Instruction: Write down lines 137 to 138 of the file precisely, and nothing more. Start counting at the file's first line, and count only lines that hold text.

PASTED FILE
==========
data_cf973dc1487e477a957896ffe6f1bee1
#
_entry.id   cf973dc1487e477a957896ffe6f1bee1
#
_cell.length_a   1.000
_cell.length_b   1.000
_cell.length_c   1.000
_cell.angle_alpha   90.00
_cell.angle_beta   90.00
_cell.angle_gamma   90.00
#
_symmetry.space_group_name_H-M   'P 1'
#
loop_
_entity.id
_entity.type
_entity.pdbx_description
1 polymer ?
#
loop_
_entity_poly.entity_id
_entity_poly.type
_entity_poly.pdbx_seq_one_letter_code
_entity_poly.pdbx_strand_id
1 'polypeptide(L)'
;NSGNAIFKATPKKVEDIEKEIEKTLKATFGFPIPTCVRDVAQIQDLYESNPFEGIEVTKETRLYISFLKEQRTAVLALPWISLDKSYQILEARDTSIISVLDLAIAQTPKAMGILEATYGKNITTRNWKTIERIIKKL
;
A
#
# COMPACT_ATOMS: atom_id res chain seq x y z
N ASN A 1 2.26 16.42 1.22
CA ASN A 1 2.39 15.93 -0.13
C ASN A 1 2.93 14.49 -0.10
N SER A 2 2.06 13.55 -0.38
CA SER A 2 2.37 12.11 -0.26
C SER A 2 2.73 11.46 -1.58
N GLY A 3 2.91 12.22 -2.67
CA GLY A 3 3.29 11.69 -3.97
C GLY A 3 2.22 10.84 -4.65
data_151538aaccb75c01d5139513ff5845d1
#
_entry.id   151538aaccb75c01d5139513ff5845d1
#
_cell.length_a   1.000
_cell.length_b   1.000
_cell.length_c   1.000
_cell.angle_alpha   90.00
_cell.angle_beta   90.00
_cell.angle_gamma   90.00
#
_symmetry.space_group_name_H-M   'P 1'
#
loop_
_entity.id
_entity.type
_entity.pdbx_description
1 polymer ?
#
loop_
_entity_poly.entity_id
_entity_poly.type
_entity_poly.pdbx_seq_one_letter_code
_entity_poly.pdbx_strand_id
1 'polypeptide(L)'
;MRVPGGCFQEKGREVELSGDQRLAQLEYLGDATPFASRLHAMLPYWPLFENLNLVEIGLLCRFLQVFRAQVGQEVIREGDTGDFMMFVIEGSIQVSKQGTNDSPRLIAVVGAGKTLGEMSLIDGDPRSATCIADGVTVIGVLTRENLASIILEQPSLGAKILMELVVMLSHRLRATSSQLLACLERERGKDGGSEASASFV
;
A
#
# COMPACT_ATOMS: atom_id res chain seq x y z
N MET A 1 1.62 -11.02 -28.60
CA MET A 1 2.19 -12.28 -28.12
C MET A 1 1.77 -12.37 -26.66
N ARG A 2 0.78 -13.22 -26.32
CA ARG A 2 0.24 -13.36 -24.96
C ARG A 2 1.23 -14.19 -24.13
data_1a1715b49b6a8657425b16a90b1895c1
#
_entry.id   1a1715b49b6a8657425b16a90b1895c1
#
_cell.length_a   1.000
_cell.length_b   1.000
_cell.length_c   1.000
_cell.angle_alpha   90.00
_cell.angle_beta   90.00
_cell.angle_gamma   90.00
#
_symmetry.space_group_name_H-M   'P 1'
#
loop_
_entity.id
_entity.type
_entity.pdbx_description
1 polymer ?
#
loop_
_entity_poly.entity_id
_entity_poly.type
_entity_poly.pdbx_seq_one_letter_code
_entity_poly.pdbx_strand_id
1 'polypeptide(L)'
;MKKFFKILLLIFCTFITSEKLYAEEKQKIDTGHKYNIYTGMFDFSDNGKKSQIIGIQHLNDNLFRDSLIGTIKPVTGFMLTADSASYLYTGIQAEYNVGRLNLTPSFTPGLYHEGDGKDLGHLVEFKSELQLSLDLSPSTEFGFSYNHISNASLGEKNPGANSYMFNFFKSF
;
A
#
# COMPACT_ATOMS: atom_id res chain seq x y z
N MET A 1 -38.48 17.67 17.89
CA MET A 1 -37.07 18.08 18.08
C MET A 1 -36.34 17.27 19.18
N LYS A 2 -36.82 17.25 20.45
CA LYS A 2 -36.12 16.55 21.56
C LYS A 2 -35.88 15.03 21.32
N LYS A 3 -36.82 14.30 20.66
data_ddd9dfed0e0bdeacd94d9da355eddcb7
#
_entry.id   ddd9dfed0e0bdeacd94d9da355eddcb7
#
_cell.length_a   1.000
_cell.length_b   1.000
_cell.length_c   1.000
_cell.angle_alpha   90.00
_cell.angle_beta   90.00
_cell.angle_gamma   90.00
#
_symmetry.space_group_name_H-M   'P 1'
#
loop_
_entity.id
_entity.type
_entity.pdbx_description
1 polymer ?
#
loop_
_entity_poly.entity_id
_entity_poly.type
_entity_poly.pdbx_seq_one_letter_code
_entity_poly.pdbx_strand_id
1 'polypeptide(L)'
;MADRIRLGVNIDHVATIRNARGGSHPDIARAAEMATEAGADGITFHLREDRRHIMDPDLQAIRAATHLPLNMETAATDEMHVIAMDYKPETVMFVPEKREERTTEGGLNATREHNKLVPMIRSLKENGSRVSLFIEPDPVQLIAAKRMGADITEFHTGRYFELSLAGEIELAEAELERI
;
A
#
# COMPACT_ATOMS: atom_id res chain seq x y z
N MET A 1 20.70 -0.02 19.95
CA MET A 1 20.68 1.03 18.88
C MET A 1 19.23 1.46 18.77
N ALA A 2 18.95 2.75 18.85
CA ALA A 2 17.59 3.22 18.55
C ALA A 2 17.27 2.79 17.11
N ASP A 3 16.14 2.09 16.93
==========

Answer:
1 'polypeptide(L)'
;MADRIRLGVNIDHVATIRNARGGSHPDIARAAEMATEAGADGITFHLREDRRHIMDPDLQAIRAATHLPLNMETAATDEMHVIAMDYKPETVMFVPEKREERTTEGGLNATREHNKLVPMIRSLKENGSRVSLFIEPDPVQLIAAKRMGADITEFHTGRYFELSLAGEIELAEAELERI